Bad Bridges: A Special Report

MONTGOMERY, AL (WSFA) - There are a lot of bodies of water in South Alabama, and a lot of bridges to cross them.  One such bridge crosses Pigeon Creek in Covington County.  It's almost 100 years old and showing its age.

"We keep maintaining it, keep it in a safe condition for what it's posted for, but eventually it's going to deteriorate to the point where it's not worth it to try and repair,"  said Darren Capps, the Covington County Engineer.

It's one of the 1,302 bridges in the state that are considered structurally deficient.  That's the same designation of the bridge in Minneapolis that collapsed in 2007, killing 13 people.  Many structurally deficient bridges are considered safe - as long no vehicles over the weight limit drive over them.

The weight limit on this bridge is 3 tons - basically the weight of a car or light truck.

As a comparison, a school bus weighs about 13 tons.  Log trucks, a big part of the landscape in South Alabama, weigh 44 tons.

"Occasionally I get reports of log trucks crossing this bridge," Capps said.  "How dangerous is that,' Capps was asked.   "Well, I wouldn't cross it with a log truck."

According to data provided by the Association of County Engineers of Alabama, Covington County has 52 failing bridges.  Chilton County has 61. Other counties are dealing with the issue on a smaller scale.  Wilcox County has 29 such bridges; Crenshaw and Pike counties have 27 each; Macon County has 24.

[How many bridges are deficient in your county? (.pdf)]

Capps said it would cost at least $3 million to repair the Pigeon Creek Bridge. So once it deteriorates further, it will likely be closed.

That would be bad news for people who live along County Road 107.

"This bridge services quite a few people that work in Chapman at the plywood mill," said C.N. Floyd, who lives near the bridge.   "They would find themselves instead of six miles to McKenzie, it will be approximately 17 or 18 to get around, so that would be a big issue with those people."

In Macon County, there's an example of what could happen when a county bridge has to close.  The bridge on County Road 22 near Tuskegee was closed a couple of years ago.  Since then, that closing has caused inconvenience for people who live in the area.

"They have to travel 30, 40 miles the other way to get to Tuskegee," said Dr. Ed Bozeman, who retired to the area.  "Instead of going to Tuskegee, they go to Auburn now to buy their products and get what they need.  "We have pleading for them to open it back up, but they told us they don't have any money."

Sonny Brasfield, the Executive Director of the Association of County Commissions of Alabama said many counties with a large network of county roads and bridges can't afford to maintain them.  Counties only receive a certain amount of revenue from the state's gas taxes, and 10 percent of those monies must be distributed to municipalities.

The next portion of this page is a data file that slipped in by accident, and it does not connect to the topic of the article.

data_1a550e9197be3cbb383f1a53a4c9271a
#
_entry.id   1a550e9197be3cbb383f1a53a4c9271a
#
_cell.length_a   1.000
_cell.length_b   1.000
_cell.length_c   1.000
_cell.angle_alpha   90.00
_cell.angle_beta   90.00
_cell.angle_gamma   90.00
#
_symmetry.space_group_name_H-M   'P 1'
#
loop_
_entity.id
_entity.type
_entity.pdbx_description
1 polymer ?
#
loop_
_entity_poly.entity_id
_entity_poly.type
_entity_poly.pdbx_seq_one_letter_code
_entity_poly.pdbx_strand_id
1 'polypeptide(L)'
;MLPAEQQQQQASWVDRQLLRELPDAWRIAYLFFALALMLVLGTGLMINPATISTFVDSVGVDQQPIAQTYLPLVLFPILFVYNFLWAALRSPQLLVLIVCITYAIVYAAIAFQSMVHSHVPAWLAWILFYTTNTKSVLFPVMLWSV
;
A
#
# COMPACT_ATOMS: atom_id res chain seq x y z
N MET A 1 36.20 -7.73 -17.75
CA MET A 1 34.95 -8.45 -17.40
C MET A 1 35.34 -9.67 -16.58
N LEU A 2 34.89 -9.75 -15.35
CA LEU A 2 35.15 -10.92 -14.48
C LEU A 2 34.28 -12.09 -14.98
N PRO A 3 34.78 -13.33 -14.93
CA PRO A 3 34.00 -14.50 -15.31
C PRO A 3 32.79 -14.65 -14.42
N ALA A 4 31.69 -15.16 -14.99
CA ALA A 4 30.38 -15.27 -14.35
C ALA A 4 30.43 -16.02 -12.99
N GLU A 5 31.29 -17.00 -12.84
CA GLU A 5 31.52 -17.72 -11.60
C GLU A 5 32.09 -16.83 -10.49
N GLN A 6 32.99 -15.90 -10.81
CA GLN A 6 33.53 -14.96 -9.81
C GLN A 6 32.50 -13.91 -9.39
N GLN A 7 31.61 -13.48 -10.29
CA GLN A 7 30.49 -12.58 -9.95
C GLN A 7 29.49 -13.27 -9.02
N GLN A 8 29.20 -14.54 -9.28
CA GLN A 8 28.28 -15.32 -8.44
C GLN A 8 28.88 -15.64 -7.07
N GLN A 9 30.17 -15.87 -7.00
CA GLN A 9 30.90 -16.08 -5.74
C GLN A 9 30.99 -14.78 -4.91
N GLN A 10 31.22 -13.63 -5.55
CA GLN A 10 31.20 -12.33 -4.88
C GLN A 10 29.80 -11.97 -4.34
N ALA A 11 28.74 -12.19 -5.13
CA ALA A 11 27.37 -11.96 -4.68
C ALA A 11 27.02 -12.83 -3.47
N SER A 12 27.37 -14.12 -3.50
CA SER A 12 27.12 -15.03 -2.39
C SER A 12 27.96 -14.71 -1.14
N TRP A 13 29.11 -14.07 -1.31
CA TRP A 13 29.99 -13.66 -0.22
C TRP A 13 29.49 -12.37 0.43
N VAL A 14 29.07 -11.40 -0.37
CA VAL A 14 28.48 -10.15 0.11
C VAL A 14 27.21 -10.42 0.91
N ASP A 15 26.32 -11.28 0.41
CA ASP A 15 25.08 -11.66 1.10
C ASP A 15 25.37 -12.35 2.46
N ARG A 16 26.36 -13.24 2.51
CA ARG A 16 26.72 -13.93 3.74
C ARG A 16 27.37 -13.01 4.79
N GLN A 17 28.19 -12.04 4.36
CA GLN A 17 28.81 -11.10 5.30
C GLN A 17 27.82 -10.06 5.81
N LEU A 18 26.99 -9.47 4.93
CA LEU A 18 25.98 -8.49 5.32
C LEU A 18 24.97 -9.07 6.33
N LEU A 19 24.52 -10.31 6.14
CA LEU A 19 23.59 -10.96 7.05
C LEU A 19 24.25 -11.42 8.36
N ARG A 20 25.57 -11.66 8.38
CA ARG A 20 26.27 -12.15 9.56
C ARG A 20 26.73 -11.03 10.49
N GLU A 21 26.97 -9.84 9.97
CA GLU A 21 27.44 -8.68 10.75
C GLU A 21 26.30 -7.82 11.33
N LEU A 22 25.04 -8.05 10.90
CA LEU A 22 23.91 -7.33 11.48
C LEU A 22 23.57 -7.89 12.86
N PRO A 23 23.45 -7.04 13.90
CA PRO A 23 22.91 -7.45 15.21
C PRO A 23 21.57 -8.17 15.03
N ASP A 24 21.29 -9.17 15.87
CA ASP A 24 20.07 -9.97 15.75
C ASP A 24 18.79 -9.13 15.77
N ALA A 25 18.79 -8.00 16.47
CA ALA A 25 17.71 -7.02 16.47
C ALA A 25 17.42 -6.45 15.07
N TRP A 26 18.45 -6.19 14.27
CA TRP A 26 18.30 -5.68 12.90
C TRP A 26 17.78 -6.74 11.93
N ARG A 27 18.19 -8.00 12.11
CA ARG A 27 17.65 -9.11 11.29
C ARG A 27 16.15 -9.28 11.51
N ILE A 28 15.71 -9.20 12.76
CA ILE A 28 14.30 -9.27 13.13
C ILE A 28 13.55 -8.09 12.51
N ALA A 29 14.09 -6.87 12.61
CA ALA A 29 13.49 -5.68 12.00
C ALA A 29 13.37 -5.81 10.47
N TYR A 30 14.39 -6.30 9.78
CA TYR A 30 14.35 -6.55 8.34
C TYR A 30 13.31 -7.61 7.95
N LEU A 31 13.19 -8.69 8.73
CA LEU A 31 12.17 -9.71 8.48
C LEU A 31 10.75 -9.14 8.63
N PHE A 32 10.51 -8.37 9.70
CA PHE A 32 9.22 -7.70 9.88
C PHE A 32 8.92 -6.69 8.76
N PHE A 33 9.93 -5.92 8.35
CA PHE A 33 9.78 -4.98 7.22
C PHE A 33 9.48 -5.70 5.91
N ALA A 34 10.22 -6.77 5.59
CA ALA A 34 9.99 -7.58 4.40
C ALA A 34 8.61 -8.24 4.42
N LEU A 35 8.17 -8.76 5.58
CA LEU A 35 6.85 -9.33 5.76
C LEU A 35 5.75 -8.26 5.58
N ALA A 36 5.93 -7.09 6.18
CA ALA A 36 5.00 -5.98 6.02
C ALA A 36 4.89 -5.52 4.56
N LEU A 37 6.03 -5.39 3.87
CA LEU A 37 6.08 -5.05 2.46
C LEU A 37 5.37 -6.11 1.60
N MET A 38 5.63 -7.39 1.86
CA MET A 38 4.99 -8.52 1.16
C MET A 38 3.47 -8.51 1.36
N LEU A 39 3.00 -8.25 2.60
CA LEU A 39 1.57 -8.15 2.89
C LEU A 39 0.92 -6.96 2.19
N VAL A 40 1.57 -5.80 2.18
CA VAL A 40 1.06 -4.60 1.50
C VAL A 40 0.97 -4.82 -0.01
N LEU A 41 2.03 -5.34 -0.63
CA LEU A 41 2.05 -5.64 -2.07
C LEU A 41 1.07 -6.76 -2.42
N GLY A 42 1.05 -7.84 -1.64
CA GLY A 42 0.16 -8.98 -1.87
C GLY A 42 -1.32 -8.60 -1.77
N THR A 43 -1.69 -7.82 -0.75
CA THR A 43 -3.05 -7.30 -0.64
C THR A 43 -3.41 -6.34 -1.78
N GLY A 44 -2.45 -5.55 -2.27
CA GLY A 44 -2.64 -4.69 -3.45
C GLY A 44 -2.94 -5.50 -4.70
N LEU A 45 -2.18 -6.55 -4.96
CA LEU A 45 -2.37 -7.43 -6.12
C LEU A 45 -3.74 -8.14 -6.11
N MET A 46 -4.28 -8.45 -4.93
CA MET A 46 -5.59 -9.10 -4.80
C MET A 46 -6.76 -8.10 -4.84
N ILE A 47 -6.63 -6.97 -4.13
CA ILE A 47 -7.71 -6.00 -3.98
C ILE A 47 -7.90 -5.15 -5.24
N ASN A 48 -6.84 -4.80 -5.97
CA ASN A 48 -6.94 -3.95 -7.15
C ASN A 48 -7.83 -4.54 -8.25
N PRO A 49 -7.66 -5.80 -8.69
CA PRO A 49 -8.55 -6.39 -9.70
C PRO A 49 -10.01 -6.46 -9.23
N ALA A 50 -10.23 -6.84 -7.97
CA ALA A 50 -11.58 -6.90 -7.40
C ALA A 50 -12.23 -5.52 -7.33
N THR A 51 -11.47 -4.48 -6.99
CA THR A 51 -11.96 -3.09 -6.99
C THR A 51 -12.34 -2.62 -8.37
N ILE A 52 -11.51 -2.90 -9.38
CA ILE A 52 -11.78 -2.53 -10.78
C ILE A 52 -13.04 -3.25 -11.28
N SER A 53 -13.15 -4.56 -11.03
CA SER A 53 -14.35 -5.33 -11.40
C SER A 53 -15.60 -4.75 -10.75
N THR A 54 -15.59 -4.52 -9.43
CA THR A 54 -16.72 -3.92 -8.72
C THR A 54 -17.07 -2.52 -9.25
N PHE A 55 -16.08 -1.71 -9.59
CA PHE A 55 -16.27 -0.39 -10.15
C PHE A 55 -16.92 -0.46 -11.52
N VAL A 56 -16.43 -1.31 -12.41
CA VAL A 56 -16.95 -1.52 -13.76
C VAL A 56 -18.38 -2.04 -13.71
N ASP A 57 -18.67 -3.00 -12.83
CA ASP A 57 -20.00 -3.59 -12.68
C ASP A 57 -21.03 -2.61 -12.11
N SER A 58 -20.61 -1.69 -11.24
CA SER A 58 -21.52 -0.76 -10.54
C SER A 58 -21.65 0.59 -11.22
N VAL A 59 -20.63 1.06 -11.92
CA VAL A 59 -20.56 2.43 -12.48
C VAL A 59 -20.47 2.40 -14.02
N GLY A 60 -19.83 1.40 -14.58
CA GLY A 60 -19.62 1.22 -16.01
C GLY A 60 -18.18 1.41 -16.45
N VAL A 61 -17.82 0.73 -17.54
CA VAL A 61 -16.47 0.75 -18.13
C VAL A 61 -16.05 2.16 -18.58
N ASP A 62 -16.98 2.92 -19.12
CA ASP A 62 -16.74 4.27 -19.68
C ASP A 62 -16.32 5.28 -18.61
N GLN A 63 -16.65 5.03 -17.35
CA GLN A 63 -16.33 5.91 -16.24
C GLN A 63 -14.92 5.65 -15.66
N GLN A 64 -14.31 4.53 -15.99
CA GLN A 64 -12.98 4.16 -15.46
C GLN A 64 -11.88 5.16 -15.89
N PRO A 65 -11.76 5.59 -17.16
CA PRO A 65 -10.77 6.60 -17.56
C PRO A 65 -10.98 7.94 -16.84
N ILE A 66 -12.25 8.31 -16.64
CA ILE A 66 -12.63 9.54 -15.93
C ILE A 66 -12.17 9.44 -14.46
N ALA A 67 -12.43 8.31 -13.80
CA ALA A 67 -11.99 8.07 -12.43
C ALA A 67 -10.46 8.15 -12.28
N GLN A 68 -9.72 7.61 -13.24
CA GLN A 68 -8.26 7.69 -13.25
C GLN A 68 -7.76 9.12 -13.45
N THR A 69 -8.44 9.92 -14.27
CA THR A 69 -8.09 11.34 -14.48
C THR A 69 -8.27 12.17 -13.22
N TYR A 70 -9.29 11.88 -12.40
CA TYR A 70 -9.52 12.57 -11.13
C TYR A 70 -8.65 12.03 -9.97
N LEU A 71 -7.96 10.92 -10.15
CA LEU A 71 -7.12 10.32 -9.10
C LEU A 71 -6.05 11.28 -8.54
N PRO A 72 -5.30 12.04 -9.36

"And as a result, those bridge problems, those bridge problems as each year goes by, they get worse and worse," Brasfield said.

But if weight limits are enforced, sectors like the agriculture and timber industries could be crippled.

"We would have huge acreage of property that would be landlocked, so that produce couldn't come in or out," Brasfield said.  "Products couldn't come in or out, because to load a heavy truck to leave would require crossing a restricted bridge."

The Alabama Forestry Commission shares those concerns.  Chris Issacson, the organization's Executive Vice President, said at least one tract of timber land in South Alabama had been cut off because of a weight-restricted bridge.

"It will render the timber value to zero, because you can't access it," Issacson said.  "There is no value to the timber, if you can't get it to market."

The Association of County Commissions is supporting an effort to allow counties to levy gas taxes specifically earmarked for county road projects.  But it acknowledges it could be a tough sell when gas prices are pushing $4 a gallon.

"I don't think the citizenry here or virtually anywhere else in the state will be supportive of any additional taxes," C.N. Floyd said.  "That's why I think it's important that we all try to do what we can if you're too heavy for the bridge, don't go across it."

But in Macon County, where three bridges within a mile on County Roads 26 and 22 are either closed or weight-restricted, there is at least some support.

"If that's what it takes to get the bridge done, let's pay the tax and get it across there," Dr. Bozeman said.  Look how many dollars are being missed by the city of Tuskegee because the bridge isn't fixed."

The House has passed a bill that would allow gas taxes to be collected before fuel reaches the gas pump.  Brasfield said it could help bring an additional 10-15% in tax revenue.

After the session ends, Brasfield says the group will push state leaders to float a bond issue that would help pay to replace bridges.  A bond issue in 2000 put a serious dent in the problem, but Brasfield said it has flared again.

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